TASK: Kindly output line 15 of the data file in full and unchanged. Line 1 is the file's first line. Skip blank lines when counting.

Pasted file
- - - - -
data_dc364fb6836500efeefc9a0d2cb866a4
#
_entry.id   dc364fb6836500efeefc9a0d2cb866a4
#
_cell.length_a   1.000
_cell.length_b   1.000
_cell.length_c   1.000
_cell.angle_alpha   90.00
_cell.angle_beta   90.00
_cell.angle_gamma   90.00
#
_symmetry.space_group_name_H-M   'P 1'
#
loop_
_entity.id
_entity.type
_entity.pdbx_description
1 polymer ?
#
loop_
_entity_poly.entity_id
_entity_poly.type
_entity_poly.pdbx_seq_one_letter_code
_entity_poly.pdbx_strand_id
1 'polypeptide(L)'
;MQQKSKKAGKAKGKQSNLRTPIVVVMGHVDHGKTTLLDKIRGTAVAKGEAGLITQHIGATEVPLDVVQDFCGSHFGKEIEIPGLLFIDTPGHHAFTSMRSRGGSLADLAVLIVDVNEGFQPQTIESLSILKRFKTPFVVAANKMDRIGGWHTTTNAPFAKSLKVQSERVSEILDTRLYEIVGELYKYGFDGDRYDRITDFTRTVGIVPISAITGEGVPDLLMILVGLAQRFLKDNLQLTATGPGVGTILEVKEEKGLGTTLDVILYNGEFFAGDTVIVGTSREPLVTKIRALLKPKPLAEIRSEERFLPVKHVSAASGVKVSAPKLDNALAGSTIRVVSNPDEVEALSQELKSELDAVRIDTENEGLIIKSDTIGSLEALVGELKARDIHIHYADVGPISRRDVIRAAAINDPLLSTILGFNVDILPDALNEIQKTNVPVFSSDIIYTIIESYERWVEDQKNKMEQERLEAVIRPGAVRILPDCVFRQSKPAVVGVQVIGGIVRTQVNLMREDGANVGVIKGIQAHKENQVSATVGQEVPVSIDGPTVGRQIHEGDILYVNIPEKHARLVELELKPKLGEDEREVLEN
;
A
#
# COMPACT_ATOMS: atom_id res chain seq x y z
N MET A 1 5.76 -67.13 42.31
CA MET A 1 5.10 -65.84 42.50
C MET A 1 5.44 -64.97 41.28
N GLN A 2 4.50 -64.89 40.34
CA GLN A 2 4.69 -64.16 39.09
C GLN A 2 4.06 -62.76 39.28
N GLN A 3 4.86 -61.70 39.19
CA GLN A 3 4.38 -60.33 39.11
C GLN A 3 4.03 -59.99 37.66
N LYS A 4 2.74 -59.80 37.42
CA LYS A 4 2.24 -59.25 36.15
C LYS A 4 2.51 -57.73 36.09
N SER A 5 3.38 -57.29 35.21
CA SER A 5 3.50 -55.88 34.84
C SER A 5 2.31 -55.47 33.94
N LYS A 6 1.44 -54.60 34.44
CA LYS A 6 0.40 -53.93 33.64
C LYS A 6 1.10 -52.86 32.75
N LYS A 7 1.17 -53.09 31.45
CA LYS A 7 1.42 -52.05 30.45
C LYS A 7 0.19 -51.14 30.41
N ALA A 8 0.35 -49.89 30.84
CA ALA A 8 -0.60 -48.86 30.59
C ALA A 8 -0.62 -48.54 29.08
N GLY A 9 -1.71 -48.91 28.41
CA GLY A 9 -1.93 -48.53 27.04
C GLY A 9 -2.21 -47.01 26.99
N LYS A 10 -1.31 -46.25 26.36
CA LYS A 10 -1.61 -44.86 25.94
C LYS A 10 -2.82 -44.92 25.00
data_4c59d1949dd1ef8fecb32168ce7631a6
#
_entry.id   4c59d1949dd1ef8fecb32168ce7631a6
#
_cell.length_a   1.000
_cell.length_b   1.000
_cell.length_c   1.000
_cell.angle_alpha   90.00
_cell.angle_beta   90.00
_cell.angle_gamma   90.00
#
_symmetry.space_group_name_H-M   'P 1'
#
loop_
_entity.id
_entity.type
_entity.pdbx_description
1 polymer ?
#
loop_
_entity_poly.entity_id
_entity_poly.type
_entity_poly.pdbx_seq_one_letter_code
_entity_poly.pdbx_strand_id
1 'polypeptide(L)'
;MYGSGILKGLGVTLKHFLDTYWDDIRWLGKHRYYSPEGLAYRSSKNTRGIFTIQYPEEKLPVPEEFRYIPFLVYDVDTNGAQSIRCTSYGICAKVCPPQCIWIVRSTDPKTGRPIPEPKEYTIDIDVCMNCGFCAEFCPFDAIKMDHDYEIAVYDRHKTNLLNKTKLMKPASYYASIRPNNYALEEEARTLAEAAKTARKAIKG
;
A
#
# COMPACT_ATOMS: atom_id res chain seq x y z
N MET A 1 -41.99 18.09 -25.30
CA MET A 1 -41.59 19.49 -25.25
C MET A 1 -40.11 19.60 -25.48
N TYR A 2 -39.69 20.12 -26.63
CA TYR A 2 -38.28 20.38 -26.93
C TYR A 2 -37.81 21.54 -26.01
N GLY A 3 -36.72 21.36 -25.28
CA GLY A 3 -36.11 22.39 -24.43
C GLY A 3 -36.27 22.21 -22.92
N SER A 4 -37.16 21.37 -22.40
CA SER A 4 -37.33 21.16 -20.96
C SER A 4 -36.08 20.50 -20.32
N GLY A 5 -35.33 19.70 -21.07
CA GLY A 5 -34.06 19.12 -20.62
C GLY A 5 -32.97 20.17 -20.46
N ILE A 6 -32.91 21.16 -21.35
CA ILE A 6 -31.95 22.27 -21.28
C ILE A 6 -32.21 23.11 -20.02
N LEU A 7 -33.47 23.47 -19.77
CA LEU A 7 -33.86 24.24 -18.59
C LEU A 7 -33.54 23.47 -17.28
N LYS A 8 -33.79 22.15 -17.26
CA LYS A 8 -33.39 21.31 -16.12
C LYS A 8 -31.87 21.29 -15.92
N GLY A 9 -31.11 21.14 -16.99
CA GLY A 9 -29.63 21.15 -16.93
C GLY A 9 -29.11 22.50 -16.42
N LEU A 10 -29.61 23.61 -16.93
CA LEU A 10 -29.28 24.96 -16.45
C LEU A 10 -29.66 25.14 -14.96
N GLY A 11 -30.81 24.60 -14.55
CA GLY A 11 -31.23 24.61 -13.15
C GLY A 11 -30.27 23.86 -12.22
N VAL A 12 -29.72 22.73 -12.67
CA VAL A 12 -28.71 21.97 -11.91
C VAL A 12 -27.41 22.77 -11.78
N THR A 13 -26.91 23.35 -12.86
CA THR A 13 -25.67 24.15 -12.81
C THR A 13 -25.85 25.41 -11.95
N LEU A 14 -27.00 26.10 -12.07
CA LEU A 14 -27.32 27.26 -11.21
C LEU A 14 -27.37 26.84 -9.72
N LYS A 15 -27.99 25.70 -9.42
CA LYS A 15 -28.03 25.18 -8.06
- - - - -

_entity.id